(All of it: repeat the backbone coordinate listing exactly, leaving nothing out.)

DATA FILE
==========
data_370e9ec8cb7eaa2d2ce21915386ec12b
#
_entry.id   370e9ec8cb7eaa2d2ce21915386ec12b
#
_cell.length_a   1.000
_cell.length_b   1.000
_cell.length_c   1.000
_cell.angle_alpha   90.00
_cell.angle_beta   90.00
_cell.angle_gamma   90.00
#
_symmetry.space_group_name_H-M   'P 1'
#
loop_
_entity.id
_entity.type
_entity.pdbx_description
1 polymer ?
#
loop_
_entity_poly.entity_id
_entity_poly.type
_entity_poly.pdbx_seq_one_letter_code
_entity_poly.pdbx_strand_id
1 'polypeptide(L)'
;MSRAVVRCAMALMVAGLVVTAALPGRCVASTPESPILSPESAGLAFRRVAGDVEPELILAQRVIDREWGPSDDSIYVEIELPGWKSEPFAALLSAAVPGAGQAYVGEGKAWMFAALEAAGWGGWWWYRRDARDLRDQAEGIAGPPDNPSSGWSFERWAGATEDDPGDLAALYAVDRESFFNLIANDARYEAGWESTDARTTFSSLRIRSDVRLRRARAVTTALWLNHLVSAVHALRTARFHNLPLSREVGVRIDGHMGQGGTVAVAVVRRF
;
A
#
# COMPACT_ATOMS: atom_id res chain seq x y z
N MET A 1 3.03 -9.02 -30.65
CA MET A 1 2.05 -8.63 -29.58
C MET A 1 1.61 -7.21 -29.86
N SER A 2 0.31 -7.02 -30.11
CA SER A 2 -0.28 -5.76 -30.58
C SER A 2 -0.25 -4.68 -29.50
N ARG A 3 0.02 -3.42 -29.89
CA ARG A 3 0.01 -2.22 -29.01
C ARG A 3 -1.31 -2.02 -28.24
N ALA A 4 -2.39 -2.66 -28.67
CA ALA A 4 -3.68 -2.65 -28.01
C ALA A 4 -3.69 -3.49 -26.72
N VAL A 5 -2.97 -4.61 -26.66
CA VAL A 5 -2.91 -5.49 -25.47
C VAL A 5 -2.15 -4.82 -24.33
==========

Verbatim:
data_370e9ec8cb7eaa2d2ce21915386ec12b
#
_entry.id   370e9ec8cb7eaa2d2ce21915386ec12b
#
_cell.length_a   1.000
_cell.length_b   1.000
_cell.length_c   1.000
_cell.angle_alpha   90.00
_cell.angle_beta   90.00
_cell.angle_gamma   90.00
#
_symmetry.space_group_name_H-M   'P 1'
#
loop_
_entity.id
_entity.type
_entity.pdbx_description
1 polymer ?
#
loop_
_entity_poly.entity_id
_entity_poly.type
_entity_poly.pdbx_seq_one_letter_code
_entity_poly.pdbx_strand_id
1 'polypeptide(L)'
;MSRAVVRCAMALMVAGLVVTAALPGRCVASTPESPILSPESAGLAFRRVAGDVEPELILAQRVIDREWGPSDDSIYVEIELPGWKSEPFAALLSAAVPGAGQAYVGEGKAWMFAALEAAGWGGWWWYRRDARDLRDQAEGIAGPPDNPSSGWSFERWAGATEDDPGDLAALYAVDRESFFNLIANDARYEAGWESTDARTTFSSLRIRSDVRLRRARAVTTALWLNHLVSAVHALRTARFHNLPLSREVGVRIDGHMGQGGTVAVAVVRRF
;
A
#
# COMPACT_ATOMS: atom_id res chain seq x y z
N MET A 1 3.03 -9.02 -30.65
CA MET A 1 2.05 -8.63 -29.58
C MET A 1 1.61 -7.21 -29.86
N SER A 2 0.31 -7.02 -30.11
CA SER A 2 -0.28 -5.76 -30.58
C SER A 2 -0.25 -4.68 -29.50
N ARG A 3 0.02 -3.42 -29.89
CA ARG A 3 0.01 -2.22 -29.01
C ARG A 3 -1.31 -2.02 -28.24
N ALA A 4 -2.39 -2.66 -28.67
CA ALA A 4 -3.68 -2.65 -28.01
C ALA A 4 -3.69 -3.49 -26.72
N VAL A 5 -2.97 -4.61 -26.66
CA VAL A 5 -2.91 -5.49 -25.47
C VAL A 5 -2.15 -4.82 -24.33